McLaren's domination of the season continued at the 79-lap French Grand Prix as Niki Lauda gave the team its fourth win in five races.
The home crowd were anticipating more French success as Patrick Tambay in a Renault took pole with Alain Prost back in fifth, four places ahead of team-mate Lauda. And it was Tambay who got the best start and within a few laps it was a local 1-2 as Prost led the chasing group.
But Prost ran wide on a corner and damaged his wheels which necessitated a pit stop. By the time he resumed he had lost almost a lap and a later stop to sort a brake issue meant he finished out of the points.
Tambay led until halfway when he misjudged his braking point allowing Lauda through, and although the Frenchman chased hard for the remainder of the race he was never able to put enough pressure on Lauda's McLaren.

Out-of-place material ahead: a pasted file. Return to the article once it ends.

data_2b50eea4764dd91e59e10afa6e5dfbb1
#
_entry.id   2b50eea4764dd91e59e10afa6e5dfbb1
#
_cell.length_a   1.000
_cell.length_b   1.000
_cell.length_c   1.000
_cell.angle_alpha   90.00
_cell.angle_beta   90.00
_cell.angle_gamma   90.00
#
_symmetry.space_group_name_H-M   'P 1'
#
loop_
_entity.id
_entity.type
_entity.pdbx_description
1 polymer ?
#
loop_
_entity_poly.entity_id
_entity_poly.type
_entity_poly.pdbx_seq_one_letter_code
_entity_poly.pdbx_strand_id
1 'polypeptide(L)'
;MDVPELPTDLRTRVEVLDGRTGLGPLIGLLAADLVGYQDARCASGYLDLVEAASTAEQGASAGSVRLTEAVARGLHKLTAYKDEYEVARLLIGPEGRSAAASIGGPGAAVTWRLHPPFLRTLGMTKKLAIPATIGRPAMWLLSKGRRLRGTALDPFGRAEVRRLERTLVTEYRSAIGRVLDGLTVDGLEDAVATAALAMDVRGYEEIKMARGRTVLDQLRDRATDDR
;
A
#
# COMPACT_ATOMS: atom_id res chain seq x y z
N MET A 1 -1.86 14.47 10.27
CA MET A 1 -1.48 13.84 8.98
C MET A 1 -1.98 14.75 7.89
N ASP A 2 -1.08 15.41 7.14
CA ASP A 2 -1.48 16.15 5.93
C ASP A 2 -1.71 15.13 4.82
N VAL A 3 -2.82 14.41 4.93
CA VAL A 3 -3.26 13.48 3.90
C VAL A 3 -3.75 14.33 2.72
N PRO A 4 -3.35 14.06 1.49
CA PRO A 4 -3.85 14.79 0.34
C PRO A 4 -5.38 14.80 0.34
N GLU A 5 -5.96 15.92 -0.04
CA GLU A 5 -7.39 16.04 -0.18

Defending champion Nelson Piquet suffered his fourth retirement in five races when a fire in the engine of his Brabham forced him out.
Nigel Mansell, who raced despite his mother's death three days earlier, drove well to take third but was highly critical of the marshals. "On one lap I came over the brow of the hill before the pits flat out in fifth to find one of them crossing the track about 50 feet in front of me. You could say I was unimpressed. In fact it shook me rigid."
Mansell also survived an incident when battling with Derek Warwick when the pair came up fast behind the much slower Arrows of Marc Surer. Mansell braked heavily forcing Warwick to swerve but he locked his brakes and slid into Surer. The suspension on the Renault broke, trapping Warwick in the car for several minutes. He escaped with bad bruising.